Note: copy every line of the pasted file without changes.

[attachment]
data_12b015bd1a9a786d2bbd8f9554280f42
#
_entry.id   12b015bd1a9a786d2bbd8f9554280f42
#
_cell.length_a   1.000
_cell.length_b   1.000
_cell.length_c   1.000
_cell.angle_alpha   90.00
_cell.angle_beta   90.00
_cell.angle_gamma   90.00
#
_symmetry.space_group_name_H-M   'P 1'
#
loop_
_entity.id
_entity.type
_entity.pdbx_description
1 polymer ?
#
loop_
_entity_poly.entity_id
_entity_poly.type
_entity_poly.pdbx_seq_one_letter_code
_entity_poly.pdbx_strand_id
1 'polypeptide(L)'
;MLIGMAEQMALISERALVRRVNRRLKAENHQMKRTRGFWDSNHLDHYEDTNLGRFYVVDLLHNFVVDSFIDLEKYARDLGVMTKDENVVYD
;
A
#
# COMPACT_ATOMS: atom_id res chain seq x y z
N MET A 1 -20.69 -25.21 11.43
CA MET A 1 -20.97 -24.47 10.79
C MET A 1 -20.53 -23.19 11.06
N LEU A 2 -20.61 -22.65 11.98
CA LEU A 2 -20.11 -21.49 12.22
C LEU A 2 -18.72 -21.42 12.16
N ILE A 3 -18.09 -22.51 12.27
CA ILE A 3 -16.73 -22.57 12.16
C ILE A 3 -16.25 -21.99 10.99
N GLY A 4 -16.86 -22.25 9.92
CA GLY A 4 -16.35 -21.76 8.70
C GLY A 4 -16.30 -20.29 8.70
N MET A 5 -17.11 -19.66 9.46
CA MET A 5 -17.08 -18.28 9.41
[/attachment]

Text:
data_12b015bd1a9a786d2bbd8f9554280f42
#
_entry.id   12b015bd1a9a786d2bbd8f9554280f42
#
_cell.length_a   1.000
_cell.length_b   1.000
_cell.length_c   1.000
_cell.angle_alpha   90.00
_cell.angle_beta   90.00
_cell.angle_gamma   90.00
#
_symmetry.space_group_name_H-M   'P 1'
#
loop_
_entity.id
_entity.type
_entity.pdbx_description
1 polymer ?
#
loop_
_entity_poly.entity_id
_entity_poly.type
_entity_poly.pdbx_seq_one_letter_code
_entity_poly.pdbx_strand_id
1 'polypeptide(L)'
;MLIGMAEQMALISERALVRRVNRRLKAENHQMKRTRGFWDSNHLDHYEDTNLGRFYVVDLLHNFVVDSFIDLEKYARDLGVMTKDENVVYD
;
A
#
# COMPACT_ATOMS: atom_id res chain seq x y z
N MET A 1 -20.69 -25.21 11.43
CA MET A 1 -20.97 -24.47 10.79
C MET A 1 -20.53 -23.19 11.06
N LEU A 2 -20.61 -22.65 11.98
CA LEU A 2 -20.11 -21.49 12.22
C LEU A 2 -18.72 -21.42 12.16
N ILE A 3 -18.09 -22.51 12.27
CA ILE A 3 -16.73 -22.57 12.16
C ILE A 3 -16.25 -21.99 10.99
N GLY A 4 -16.86 -22.25 9.92
CA GLY A 4 -16.35 -21.76 8.70
C GLY A 4 -16.30 -20.29 8.70
N MET A 5 -17.11 -19.66 9.46
CA MET A 5 -17.08 -18.28 9.41